Since the JOBS Act was passed in 2012, observers have waited for the Securities and Exchange Commission (SEC) to establish rules for equity crowdfunding. To this point, the SEC has yet to release those rules, and in the absence of federal guidance, a number of states have established their own guidelines. Now the state of Arizona has a proposed bill that would add it to the list of states that have taken the initiative to create guidelines for small businesses to join the equity crowdfunding fray.
The bill before the Arizona Legislature, HB 2591/SB 1450, is an amendment to the section of Arizona's statutes related to securities that would establish a privately run online portal permitting small businesses to solicit funds from investors in exchange for an equity stake in the company. Under previous regulations, companies were able to accept only a limited amount of funding from small, non-accredited investors, whereas funding from accredited investors was not capped. The proposed bill would allow non-accredited investors to invest up to $10,000 per company, and companies are permitted to seek up to $1 million in funding, with an increase to $2.5 million for companies with audited financial records. In order to establish a fundraising portal, companies would need to acquire a dealer license from the Arizona Corporation Commission and be based in Arizona.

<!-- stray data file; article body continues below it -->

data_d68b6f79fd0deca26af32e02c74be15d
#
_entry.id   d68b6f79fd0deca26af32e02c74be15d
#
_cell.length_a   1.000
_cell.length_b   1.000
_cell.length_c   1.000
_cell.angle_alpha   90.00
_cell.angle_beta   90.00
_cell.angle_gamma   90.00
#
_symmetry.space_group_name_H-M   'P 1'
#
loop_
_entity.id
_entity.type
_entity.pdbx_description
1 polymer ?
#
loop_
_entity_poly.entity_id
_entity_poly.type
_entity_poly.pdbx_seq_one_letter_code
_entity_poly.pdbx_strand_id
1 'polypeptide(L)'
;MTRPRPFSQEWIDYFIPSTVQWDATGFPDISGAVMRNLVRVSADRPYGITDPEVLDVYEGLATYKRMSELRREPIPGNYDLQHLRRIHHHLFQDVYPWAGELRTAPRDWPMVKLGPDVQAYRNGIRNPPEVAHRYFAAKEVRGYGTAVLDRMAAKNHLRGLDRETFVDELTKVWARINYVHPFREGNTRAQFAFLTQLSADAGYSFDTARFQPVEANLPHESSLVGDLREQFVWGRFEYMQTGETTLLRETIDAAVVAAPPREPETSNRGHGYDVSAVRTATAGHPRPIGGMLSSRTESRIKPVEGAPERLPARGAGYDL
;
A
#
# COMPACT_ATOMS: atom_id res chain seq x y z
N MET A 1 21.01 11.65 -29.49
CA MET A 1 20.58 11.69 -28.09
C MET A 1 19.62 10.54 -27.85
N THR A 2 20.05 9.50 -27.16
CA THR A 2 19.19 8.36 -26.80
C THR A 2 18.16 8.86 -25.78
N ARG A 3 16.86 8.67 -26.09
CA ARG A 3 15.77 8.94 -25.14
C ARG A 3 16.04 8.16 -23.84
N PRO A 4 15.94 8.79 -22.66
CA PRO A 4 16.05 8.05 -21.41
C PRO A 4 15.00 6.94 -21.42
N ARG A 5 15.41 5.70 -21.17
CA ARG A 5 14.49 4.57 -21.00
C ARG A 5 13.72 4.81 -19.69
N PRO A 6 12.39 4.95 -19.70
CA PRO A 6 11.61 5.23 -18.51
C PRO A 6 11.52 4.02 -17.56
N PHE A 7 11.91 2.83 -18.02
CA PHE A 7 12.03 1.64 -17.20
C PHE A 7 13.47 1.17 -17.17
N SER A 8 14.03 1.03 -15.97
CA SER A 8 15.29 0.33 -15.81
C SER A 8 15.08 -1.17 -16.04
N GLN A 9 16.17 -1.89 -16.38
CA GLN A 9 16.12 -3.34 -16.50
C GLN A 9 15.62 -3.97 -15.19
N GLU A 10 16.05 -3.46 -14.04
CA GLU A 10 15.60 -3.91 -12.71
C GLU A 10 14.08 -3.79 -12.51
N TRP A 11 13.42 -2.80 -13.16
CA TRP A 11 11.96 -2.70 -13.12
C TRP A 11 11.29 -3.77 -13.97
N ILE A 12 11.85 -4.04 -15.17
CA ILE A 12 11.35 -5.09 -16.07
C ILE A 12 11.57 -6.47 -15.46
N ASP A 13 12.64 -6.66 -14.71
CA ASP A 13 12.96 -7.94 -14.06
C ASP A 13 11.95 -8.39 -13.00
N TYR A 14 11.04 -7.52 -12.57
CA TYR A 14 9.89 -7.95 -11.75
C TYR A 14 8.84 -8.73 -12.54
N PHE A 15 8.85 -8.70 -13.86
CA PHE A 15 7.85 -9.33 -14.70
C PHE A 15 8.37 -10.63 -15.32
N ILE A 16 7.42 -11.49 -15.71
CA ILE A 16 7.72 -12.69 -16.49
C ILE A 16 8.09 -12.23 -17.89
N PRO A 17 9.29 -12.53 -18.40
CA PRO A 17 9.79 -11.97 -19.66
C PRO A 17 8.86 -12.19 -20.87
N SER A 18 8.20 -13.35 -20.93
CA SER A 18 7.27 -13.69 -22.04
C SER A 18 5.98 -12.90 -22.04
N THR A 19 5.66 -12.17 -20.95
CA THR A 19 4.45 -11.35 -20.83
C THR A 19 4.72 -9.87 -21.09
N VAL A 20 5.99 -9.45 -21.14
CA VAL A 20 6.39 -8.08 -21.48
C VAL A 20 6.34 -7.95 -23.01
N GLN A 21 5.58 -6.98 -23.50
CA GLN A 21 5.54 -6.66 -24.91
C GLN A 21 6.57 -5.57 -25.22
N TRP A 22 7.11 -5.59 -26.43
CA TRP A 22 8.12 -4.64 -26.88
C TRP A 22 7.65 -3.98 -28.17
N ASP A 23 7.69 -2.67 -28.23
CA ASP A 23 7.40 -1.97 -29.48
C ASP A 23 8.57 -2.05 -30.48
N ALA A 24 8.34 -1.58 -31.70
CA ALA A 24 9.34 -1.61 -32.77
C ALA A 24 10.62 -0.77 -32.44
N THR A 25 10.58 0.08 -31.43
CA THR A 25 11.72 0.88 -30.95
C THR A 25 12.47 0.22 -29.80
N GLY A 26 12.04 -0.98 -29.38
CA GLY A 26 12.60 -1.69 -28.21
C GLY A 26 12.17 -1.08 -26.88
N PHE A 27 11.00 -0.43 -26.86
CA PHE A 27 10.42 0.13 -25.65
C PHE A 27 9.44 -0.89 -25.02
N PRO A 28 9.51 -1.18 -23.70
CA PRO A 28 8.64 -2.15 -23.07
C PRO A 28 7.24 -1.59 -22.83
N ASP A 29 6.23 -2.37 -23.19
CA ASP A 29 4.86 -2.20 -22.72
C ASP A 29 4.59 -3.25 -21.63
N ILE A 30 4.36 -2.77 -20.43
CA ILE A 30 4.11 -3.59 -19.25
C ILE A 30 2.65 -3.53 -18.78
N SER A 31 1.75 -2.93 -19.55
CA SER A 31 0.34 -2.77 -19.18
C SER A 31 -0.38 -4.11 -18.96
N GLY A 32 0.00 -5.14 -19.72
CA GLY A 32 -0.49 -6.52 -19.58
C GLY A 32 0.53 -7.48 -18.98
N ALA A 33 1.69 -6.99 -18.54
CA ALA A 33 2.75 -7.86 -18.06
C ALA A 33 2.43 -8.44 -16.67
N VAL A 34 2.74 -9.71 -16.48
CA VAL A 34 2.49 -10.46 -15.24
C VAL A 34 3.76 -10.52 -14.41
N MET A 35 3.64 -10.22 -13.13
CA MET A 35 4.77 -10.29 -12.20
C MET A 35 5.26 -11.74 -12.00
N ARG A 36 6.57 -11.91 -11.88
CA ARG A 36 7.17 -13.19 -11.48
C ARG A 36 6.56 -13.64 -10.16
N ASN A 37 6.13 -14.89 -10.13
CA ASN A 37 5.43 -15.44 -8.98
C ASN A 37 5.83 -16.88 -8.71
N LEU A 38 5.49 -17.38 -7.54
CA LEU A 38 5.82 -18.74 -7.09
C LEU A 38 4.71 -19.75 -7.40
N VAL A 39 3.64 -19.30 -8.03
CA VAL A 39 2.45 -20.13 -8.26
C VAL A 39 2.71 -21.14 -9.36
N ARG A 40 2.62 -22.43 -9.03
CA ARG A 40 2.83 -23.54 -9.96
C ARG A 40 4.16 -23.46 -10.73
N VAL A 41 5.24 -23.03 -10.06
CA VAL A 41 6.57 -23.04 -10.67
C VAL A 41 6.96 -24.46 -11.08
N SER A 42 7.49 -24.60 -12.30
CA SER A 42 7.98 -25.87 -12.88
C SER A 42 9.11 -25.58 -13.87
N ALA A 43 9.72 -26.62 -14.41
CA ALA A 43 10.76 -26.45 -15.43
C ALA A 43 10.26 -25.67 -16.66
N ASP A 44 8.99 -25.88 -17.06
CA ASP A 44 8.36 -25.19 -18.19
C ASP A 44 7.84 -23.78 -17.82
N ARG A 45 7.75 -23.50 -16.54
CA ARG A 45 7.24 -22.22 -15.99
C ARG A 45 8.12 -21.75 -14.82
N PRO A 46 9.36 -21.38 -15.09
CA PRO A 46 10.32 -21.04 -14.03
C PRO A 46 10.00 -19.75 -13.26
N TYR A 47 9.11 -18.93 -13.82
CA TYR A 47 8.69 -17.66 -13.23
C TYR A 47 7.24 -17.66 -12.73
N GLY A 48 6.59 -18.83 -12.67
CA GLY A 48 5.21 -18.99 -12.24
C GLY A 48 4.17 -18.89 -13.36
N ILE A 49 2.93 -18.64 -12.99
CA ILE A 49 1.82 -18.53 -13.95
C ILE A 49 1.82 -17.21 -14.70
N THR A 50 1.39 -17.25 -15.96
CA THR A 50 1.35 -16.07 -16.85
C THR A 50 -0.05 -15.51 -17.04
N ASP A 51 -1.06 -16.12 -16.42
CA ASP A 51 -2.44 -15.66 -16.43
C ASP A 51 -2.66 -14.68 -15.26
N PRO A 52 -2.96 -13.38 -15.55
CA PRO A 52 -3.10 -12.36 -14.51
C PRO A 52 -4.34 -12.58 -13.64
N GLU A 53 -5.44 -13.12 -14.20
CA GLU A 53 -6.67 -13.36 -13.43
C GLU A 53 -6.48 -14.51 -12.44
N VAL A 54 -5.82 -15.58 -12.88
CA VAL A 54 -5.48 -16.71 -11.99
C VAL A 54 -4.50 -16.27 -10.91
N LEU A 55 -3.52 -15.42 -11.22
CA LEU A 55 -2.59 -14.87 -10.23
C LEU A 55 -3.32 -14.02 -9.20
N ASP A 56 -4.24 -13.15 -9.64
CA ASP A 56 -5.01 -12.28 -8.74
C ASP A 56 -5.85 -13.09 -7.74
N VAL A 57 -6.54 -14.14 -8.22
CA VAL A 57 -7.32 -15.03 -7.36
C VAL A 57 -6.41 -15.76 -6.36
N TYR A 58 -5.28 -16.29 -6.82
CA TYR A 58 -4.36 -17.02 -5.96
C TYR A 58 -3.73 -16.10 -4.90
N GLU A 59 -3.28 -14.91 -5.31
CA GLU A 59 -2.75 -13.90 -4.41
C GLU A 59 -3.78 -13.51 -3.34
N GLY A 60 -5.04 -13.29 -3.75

Rep. Jeff Weninger, one of the bill's sponsors, stated that requiring either $200,000 in yearly income or $1 million in net worth for an individual to invest creates a "discrimination of opportunity". Rep. Weninger said that he consulted with the Corporation Commission when drafting the bill, and the commission's staff have been instructed to offer technical as the bill moves forward. Weninger has also sought input on Twitter on the legislation, while acknowledging that "there will be things to fix or add on in later y(ea)rs."
When developing a crowdfunding campaign, there are a few steps you need to take in order to keep yourself protected as well as ensure success. Before you begin, make sure you’ve identified all the intellectual property related to your venture, from the product or service itself to any branding or know-how surrounding it. Once you’ve figured out what your IP is, make sure you’ve taken the necessary steps to protect it, either with a patent, trademark, or copyright, depending on the element. After you’ve protected your IP, you need to find a crowdfunding platform that is right for you and your product. Once you’ve decided what platform you want to use, put the effort in to developing your social capital and raising your profile online. Most importantly, you’ll want to create a pitch that will show potential investors your plan for success. Finally, make sure that you are using music, video, pictures that either you created or have the rights for; an infringement notice is expensive! Check out our creative resources on Traklight Resources page.